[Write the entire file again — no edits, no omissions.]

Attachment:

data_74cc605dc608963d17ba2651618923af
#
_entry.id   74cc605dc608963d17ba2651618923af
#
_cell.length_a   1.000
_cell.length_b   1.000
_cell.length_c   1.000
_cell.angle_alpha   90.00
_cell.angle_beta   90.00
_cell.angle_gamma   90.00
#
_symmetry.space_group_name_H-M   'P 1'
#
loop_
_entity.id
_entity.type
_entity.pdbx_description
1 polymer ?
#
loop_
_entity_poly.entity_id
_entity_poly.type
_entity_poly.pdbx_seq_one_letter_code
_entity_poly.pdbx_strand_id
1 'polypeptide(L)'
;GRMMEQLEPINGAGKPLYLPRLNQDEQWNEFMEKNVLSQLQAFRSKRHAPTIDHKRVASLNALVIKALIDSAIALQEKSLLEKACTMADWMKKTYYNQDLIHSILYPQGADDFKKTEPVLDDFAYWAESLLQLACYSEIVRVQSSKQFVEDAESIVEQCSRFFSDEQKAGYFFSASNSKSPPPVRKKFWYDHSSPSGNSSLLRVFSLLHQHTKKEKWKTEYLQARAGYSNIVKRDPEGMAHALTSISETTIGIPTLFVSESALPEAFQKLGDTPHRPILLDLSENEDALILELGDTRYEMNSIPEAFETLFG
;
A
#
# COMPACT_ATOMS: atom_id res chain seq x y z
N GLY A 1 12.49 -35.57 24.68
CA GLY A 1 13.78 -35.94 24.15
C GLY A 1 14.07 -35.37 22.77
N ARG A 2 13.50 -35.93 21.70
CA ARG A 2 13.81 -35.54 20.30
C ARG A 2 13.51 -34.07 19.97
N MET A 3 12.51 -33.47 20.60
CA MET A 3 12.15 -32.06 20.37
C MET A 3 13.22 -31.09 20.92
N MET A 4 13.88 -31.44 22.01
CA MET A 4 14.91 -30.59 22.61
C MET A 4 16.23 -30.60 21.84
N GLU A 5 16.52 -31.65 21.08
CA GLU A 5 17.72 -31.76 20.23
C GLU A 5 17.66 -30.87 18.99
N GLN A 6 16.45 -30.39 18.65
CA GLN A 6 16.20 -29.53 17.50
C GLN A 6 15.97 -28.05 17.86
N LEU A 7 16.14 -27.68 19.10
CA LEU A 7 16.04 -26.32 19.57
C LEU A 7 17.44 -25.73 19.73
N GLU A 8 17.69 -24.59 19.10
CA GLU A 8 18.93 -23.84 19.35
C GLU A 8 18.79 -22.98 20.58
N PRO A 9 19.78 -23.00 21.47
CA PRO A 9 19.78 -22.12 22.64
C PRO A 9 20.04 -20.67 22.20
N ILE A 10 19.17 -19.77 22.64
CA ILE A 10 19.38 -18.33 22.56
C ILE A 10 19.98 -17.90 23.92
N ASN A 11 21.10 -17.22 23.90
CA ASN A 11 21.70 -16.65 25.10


data_74cc605dc608963d17ba2651618923af
#
_entry.id   74cc605dc608963d17ba2651618923af
#
_cell.length_a   1.000
_cell.length_b   1.000
_cell.length_c   1.000
_cell.angle_alpha   90.00
_cell.angle_beta   90.00
_cell.angle_gamma   90.00
#
_symmetry.space_group_name_H-M   'P 1'
#
loop_
_entity.id
_entity.type
_entity.pdbx_description
1 polymer ?
#
loop_
_entity_poly.entity_id
_entity_poly.type
_entity_poly.pdbx_seq_one_letter_code
_entity_poly.pdbx_strand_id
1 'polypeptide(L)'
;GRMMEQLEPINGAGKPLYLPRLNQDEQWNEFMEKNVLSQLQAFRSKRHAPTIDHKRVASLNALVIKALIDSAIALQEKSLLEKACTMADWMKKTYYNQDLIHSILYPQGADDFKKTEPVLDDFAYWAESLLQLACYSEIVRVQSSKQFVEDAESIVEQCSRFFSDEQKAGYFFSASNSKSPPPVRKKFWYDHSSPSGNSSLLRVFSLLHQHTKKEKWKTEYLQARAGYSNIVKRDPEGMAHALTSISETTIGIPTLFVSESALPEAFQKLGDTPHRPILLDLSENEDALILELGDTRYEMNSIPEAFETLFG
;
A
#
# COMPACT_ATOMS: atom_id res chain seq x y z
N GLY A 1 12.49 -35.57 24.68
CA GLY A 1 13.78 -35.94 24.15
C GLY A 1 14.07 -35.37 22.77
N ARG A 2 13.50 -35.93 21.70
CA ARG A 2 13.81 -35.54 20.30
C ARG A 2 13.51 -34.07 19.97
N MET A 3 12.51 -33.47 20.60
CA MET A 3 12.15 -32.06 20.37
C MET A 3 13.22 -31.09 20.92
N MET A 4 13.88 -31.44 22.01
CA MET A 4 14.91 -30.59 22.61
C MET A 4 16.23 -30.60 21.84
N GLU A 5 16.52 -31.65 21.08
CA GLU A 5 17.72 -31.76 20.23
C GLU A 5 17.66 -30.87 18.99
N GLN A 6 16.45 -30.39 18.65
CA GLN A 6 16.20 -29.53 17.50
C GLN A 6 15.97 -28.05 17.86
N LEU A 7 16.14 -27.68 19.10
CA LEU A 7 16.04 -26.32 19.57
C LEU A 7 17.44 -25.73 19.73
N GLU A 8 17.69 -24.59 19.10
CA GLU A 8 18.93 -23.84 19.35
C GLU A 8 18.79 -22.98 20.58
N PRO A 9 19.78 -23.00 21.47
CA PRO A 9 19.78 -22.12 22.64
C PRO A 9 20.04 -20.67 22.20
N ILE A 10 19.17 -19.77 22.64
CA ILE A 10 19.38 -18.33 22.56
C ILE A 10 19.98 -17.90 23.92
N ASN A 11 21.10 -17.22 23.90
CA ASN A 11 21.70 -16.65 25.10